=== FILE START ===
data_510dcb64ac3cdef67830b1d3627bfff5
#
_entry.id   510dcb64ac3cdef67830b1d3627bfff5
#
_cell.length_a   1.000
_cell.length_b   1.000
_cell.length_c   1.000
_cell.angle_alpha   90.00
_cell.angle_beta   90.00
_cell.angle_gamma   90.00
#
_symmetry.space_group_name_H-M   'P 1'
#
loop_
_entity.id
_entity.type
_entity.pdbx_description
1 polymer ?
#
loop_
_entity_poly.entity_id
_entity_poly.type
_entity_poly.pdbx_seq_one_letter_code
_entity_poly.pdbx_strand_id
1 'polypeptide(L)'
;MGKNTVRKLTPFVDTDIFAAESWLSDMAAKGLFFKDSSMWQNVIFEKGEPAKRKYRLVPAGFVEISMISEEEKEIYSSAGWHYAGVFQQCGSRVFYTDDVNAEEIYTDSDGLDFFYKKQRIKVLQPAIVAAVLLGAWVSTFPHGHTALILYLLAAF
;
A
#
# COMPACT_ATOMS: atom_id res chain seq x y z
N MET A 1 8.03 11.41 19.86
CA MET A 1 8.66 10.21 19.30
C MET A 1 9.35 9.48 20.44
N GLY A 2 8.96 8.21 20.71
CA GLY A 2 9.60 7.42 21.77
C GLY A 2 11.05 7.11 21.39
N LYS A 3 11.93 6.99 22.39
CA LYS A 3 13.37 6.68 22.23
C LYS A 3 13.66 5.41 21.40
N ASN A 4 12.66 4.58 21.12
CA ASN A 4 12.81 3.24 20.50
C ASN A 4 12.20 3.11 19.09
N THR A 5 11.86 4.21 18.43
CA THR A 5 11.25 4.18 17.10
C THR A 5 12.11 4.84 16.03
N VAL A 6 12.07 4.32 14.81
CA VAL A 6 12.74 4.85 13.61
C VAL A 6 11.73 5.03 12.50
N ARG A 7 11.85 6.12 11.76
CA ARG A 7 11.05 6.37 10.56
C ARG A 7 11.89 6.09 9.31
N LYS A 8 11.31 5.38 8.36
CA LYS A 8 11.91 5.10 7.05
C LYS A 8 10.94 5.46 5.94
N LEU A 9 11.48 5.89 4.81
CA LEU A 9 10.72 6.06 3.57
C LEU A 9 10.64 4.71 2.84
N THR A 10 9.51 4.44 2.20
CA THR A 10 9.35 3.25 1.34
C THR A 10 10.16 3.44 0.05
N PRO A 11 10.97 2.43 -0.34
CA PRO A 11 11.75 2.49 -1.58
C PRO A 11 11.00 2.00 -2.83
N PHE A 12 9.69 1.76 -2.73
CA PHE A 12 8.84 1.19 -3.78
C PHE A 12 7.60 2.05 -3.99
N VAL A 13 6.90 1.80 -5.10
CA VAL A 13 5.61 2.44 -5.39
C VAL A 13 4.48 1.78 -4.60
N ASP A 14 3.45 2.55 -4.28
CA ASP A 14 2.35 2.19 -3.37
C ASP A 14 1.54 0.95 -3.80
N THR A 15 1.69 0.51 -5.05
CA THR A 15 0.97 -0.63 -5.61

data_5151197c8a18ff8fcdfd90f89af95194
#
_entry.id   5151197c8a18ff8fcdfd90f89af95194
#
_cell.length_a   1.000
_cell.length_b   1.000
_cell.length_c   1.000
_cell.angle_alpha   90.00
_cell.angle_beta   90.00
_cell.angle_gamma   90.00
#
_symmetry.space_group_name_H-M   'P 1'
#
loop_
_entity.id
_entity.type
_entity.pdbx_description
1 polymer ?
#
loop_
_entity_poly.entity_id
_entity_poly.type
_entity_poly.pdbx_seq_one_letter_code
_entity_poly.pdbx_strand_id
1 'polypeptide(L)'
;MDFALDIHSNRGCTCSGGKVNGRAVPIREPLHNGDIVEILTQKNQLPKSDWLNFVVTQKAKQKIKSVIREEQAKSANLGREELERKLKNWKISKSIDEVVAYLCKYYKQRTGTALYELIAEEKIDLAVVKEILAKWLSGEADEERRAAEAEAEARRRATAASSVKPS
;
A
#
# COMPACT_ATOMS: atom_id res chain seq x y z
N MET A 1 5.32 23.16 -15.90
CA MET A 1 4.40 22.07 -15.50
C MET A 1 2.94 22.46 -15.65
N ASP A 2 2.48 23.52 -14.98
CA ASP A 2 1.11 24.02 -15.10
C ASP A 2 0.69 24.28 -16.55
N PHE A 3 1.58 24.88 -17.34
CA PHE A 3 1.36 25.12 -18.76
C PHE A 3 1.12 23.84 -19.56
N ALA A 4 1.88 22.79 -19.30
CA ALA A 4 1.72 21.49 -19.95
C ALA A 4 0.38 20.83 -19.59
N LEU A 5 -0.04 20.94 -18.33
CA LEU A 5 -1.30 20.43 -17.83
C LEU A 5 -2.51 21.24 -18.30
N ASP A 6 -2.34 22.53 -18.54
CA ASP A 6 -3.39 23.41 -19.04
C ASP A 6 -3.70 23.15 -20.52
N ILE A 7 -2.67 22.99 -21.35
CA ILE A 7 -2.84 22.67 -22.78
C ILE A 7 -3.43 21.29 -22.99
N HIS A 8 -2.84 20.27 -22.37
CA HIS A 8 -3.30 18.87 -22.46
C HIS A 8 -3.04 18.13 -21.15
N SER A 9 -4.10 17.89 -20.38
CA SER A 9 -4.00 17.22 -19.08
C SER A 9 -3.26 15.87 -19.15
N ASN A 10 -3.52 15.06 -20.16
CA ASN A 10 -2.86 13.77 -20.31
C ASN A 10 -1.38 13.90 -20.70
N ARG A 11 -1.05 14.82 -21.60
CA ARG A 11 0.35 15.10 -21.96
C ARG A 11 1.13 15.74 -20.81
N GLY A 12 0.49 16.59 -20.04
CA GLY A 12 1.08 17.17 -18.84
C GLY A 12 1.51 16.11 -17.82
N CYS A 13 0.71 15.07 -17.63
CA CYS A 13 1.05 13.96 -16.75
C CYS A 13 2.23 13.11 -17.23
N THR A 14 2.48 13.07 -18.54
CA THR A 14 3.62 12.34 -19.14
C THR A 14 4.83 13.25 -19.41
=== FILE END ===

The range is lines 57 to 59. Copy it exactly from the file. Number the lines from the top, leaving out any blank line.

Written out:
C LEU A 9 10.64 4.71 2.84
N THR A 10 9.51 4.44 2.20
CA THR A 10 9.35 3.25 1.34